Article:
Current Reviews


Sunday Slugfest - Batman #655

Posted: Sunday, July 30, 2006
By: Keith Dallas

ďBatman & Son, Part 1: Building a Better BatmobileĒ

Writer: Grant Morrison
Artist: Andy Kubert

Publisher: DC Comics

Average Rating:

Kevin T. Brown:
Charles Emmett:
Kelvin Green:
Diana Kingston:
Caryn A. Tate:

Kevin T. Brown

Grant Morrison & Andy Kubert on Batman. Instant gold. The end.

Um, hold on a sec there, buckarooÖ Itís not quite that simple. While Morrison & Kubert doing Batman is most definitely going to make DC lots of gold, er, money, that doesnít mean itís automatically the greatest comic of all time. On the contrary, I found the story to be extremely average and confusing in some spots. The only saving grace is the artwork by Kubert.

Iím really not quite sure how to take this story. The opening sequence is confusing as hell and reeks of ďimaginary taleĒ or dream. This whole story feels a littleÖ off. Plus I really donít see DC killing off one of its main villains in such a throwaway moment. Literally. It just makes no sense whatsoever. Though I suspect the key to it all is said by Commissioner Gordon: Everybody needs to lighten up.

While there are some nice bits, especially concerning Alfred, Morrison just seemed to go to the extreme in making Bruce Wayne unlike Batman, except for the voice. Making Wayne appear to be addle minded at times and just not aware of his surroundings. Again, something is just off there. Including the continuity where Talia is concerned.

Talia, as currently represented in the DCU, is a smart, savvy businesswoman who is one of the leaders of the Secret Society of Super-Villains. Never was there a mention of her having a son. Least of all a son conceived by Batman. (Before anyone mentions it, yes I know of the great graphic novel Son of the Demon by Mike W. Barr and Jerry Bingham. Itís always been strictly out of continuity. Until now apparently?) The confusion just increases.

Quite possibly the best part of the book, and the one that makes the most sense in terms of how the characters are acting/reacting, is when Bruce Wayne crosses paths with Kirk Langstrom in London. Those few pages got me back into the story and have me curious as to whatís to come. I especially like Wayneís reaction and comment to Langstrom rushing off.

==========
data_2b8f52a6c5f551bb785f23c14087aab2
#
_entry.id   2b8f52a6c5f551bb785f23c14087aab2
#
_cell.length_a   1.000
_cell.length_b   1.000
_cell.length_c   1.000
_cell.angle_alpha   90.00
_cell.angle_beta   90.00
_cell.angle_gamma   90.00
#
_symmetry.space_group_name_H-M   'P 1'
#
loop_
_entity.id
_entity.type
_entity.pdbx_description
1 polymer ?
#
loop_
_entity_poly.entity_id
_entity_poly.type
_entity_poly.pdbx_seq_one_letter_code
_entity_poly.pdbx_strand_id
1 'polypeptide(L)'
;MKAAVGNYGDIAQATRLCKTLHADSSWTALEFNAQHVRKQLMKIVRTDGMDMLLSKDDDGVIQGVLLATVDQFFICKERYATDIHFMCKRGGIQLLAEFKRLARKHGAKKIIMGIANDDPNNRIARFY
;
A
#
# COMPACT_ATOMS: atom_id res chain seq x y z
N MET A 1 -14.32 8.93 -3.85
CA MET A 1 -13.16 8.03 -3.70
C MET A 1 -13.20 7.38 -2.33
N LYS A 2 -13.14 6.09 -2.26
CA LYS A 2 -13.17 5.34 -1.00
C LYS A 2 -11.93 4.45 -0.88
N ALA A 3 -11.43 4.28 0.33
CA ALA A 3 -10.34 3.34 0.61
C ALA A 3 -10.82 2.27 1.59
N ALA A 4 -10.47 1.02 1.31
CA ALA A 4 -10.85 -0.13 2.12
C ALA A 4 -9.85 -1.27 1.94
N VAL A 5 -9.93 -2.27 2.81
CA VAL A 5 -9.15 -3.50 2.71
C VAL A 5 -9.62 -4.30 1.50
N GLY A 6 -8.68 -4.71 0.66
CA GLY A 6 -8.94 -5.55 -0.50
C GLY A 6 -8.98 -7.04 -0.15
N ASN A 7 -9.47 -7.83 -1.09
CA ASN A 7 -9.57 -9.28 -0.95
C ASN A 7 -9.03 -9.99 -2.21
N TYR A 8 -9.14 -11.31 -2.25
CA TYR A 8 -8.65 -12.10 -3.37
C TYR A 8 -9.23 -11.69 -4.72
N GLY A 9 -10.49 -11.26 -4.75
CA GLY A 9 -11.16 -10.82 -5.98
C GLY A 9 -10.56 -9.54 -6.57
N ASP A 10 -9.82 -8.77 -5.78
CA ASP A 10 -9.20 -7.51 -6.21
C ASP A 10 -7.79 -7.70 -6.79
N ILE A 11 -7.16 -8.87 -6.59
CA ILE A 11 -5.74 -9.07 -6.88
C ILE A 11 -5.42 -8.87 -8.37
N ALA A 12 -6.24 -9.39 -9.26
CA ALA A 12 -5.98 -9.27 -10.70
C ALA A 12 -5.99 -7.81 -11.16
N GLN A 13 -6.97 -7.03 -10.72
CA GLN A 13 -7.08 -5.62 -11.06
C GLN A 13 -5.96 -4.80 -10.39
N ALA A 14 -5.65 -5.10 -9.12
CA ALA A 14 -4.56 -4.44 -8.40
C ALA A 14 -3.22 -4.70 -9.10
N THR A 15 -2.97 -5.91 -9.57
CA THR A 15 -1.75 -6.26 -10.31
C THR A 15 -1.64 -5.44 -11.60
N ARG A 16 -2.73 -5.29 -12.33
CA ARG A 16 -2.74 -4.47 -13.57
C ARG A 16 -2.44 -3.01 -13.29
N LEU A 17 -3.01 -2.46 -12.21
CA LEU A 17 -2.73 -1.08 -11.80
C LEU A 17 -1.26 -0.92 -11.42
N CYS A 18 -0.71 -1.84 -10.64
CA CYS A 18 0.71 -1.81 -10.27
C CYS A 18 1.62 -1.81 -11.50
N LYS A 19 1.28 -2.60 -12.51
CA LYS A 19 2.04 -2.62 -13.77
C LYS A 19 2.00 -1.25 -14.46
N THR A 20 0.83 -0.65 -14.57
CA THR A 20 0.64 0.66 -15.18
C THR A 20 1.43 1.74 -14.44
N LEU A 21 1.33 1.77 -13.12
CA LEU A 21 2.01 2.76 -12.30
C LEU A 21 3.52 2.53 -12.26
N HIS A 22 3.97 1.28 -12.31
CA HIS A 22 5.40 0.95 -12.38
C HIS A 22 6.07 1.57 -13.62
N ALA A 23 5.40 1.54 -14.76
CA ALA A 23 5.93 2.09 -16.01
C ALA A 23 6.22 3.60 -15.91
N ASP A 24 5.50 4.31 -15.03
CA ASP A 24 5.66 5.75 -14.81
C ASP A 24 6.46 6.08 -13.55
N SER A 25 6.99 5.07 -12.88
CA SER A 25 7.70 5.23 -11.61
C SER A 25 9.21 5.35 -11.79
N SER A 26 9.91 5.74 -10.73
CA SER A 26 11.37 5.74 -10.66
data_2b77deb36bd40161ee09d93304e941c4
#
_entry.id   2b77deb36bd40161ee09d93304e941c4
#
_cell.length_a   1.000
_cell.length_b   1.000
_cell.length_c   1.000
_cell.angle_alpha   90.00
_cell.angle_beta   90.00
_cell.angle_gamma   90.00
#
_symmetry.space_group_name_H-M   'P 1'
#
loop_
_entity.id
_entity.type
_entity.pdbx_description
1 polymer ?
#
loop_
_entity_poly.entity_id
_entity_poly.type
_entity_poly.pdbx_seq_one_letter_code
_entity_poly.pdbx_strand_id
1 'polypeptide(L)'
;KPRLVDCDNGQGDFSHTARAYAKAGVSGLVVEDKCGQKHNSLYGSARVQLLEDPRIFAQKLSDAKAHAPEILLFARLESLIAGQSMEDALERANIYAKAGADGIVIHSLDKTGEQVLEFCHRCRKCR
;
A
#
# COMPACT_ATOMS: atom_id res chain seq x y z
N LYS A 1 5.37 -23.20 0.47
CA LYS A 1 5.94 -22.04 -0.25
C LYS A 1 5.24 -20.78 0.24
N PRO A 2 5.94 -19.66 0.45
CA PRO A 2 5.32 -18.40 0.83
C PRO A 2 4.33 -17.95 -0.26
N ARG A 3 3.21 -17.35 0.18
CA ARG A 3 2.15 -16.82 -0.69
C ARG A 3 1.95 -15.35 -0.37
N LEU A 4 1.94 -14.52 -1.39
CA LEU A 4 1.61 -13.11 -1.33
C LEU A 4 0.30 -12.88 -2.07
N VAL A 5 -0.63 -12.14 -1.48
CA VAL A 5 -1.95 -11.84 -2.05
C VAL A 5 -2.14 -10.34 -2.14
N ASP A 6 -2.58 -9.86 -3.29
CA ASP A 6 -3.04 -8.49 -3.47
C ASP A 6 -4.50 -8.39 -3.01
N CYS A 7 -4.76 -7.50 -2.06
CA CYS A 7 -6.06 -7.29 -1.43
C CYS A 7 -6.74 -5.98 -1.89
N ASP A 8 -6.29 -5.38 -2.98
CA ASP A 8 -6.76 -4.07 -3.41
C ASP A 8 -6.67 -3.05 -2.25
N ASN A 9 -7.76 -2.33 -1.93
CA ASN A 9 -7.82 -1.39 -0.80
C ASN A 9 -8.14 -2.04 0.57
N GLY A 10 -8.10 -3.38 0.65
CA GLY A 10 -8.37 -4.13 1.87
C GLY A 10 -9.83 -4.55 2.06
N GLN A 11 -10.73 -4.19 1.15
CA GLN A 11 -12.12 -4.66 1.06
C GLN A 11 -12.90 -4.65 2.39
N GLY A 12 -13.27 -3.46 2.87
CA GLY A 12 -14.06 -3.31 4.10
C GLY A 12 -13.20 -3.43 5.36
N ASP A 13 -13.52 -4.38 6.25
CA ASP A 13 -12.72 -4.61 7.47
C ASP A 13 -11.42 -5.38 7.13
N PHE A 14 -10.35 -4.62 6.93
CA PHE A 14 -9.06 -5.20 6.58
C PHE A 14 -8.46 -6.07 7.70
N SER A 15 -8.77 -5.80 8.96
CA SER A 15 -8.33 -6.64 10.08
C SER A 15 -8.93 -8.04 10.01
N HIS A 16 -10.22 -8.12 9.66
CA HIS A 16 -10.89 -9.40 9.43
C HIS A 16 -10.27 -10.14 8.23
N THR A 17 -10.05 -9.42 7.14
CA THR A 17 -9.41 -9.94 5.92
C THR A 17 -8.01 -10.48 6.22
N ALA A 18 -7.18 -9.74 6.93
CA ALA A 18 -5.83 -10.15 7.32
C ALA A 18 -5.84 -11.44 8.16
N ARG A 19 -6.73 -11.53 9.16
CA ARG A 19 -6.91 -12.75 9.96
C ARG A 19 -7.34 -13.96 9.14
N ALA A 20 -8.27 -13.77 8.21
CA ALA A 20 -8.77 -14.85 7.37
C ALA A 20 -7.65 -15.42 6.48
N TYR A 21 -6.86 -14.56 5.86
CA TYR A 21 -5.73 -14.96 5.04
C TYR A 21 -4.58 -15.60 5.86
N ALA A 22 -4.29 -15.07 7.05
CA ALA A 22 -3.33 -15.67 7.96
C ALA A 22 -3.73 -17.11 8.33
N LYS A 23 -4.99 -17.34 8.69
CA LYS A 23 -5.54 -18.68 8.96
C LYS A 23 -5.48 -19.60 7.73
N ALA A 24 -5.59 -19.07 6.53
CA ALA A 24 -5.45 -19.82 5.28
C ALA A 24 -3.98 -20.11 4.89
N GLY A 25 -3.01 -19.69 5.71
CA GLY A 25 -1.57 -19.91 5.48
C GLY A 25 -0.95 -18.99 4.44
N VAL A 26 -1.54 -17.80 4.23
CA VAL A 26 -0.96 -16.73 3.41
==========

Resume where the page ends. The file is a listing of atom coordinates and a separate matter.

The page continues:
One thing I have zero complaints about is the artwork by Andy Kubert. He just draws a damn good book. His Batman is physically imposing, while not looking absurd. While his Bruce Wayne is not like Batman at all, trim and yet not thereís a ďsoftnessĒ to him. His Batman is also always shrouded in darkness, even in the sunlight. His Alfred looks sufficiently proper, while maintaining that knowing twinkle in his eye. And his Joker looks maniacal and downright scary, while paying a slight homage to Marshall Rogersí rendition. Every page by Kubert has something incredible to offer, from the back alleys of Gotham City to the Batcave to a hotel lobby London; theyíre filled with lots of detail and depth.

Overall, I really have no idea where this story is going. If I didnít know Morrison was writing it, Iíd wonder who hacked it out. The thing is, Morrison always has a plan and Iím willing to play along with the ďwait and seeĒ attitude, plus there are numerous ďEaster eggsĒ for the fans to figure out along the way (i.e. the graffiti in the alley). For now, Iíll just enjoy the high quality artwork and hope the story catches up soon.

Charles Emmett

Ninja Man-Bats. Thatís what this issue boils down to. If that intrigues you, then buddy, I have the book for you. If it sounds like the corniest thing since Superman picking up a continent of Kryptonite then at least try this book for the continuations of the best Raís al Ghul story ever, Son of the Demon. Other than that fascinating development, the only other things to happen in this issue are the Joker being shot in the face by a cop dressed as Batman (after Joker had crippled him with a crowbar no less!), Gordon being poisoned by the Joker, Alfredís worrying that Bruce has forgotten how to be Bruce, Bruceís traveling to London and bumping into Kirk Langstrom which brings us right back to....Ninja Man-Bats.

So if it isnít obvious by now, Iím not psyched about the direction this series is taking right off the bat (no pun intended). I was really hoping that ďBatman and SonĒ would actually be about Batman and his son. Not Batman going on yet another vacation, with a little Joker thrown in because every artist in the world loves drawing the Joker. Seriously, the whole first half of the issue is mindless filler and unnecessary exposition. Alright, Batmanís made the city pretty clean again, woohoo, can something interesting happen now? No, now we have to go to the Batcave and talk with Alfred and Tim. Be still my beating heart. I did like the little scene with Gordon in the hospital, though it seems like a DVD deleted scene that serves no purpose besides being slightly amusing. Remind me again, what are your priorities here? Telling a good tight story or just letting it all hang out? After that however, the plot does start rolling towards something when Bruce leaves for London to rediscover himself, despite the fact he just spent a whole year doing that, or did we already forget? When Bruce quite literally runs into Langstrom, you can tell somethingís up. And not because Batmanís the world's greatest detective, because the scene has the subtlety of Hawkmanís mace being repeatedly bashed into Green Arrowís skull. Itís just an example of how totally uninspired this comic is. If the concept wasnít so good (though it isnít even an origional idea), this would be at most a comic, depending on how moody I am at the time.